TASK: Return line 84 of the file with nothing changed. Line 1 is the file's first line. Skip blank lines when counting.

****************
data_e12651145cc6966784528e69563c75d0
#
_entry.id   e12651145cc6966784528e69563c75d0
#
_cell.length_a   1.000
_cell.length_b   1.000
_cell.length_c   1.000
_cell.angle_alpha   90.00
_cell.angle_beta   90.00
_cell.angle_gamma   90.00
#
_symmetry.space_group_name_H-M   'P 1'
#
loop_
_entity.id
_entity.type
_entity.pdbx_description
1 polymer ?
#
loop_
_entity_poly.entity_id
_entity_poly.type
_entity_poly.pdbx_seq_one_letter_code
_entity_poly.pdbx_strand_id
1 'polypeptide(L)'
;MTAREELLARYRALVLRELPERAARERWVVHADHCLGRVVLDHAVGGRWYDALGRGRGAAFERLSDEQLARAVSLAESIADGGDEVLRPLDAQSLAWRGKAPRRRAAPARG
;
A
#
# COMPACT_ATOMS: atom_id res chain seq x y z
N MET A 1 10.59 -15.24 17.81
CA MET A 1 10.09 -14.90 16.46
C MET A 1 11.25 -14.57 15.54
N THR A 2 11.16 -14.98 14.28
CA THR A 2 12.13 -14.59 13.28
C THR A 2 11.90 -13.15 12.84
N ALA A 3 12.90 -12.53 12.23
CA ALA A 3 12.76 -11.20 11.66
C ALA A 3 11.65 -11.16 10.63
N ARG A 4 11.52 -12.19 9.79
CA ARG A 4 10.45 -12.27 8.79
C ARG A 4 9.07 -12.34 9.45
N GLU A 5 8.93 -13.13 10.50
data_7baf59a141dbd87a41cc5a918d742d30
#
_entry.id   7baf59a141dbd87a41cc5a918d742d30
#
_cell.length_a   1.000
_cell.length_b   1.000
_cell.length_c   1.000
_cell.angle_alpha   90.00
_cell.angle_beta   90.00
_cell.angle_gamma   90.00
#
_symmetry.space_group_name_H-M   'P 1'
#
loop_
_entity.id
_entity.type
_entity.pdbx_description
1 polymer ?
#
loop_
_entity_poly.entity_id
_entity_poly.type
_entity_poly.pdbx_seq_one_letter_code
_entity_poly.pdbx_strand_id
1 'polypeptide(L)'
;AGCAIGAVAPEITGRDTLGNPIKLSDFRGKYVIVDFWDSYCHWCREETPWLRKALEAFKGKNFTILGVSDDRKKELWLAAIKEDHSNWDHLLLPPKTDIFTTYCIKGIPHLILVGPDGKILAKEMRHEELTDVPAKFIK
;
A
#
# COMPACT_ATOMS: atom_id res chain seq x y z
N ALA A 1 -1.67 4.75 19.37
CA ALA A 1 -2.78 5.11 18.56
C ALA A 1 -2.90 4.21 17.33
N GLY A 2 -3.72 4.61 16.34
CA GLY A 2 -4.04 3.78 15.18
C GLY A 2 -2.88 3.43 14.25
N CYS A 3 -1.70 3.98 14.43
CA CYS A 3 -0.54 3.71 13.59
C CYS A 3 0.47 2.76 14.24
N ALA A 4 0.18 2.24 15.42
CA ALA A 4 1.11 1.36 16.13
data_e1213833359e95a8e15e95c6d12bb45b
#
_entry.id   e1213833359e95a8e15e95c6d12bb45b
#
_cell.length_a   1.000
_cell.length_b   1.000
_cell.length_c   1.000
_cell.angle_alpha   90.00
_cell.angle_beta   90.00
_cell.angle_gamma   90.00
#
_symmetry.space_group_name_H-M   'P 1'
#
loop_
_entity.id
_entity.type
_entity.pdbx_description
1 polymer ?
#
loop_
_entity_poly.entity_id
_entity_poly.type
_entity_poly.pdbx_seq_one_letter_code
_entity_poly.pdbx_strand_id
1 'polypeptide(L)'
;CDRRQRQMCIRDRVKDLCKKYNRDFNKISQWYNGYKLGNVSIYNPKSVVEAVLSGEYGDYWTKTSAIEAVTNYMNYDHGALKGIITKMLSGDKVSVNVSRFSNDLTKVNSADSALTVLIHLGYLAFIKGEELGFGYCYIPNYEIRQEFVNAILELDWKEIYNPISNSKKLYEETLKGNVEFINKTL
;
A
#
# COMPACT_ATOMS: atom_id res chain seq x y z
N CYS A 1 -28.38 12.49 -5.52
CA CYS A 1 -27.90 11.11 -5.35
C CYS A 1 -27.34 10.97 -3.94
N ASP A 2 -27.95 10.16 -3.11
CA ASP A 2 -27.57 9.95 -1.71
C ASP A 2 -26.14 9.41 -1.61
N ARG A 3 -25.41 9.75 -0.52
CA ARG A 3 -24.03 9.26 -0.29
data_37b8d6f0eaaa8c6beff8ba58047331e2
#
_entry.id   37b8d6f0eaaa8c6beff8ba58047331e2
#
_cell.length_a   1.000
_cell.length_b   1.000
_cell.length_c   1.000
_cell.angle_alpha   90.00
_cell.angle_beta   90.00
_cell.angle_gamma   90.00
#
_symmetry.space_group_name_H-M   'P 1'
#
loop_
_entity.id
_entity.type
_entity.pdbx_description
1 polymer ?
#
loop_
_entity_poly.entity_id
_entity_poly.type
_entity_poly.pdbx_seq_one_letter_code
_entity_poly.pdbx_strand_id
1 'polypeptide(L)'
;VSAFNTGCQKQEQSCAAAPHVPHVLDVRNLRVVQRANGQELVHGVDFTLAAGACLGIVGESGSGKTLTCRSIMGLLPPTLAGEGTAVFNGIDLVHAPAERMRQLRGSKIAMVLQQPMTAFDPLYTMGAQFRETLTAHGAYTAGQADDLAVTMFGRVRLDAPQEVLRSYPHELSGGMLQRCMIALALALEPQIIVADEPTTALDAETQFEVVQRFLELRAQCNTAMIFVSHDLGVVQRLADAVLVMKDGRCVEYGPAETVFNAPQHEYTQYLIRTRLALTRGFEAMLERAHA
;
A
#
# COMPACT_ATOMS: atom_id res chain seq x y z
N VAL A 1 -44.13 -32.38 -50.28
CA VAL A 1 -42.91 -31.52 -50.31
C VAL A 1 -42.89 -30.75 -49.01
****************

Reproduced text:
CA ALA A 4 1.11 1.36 16.13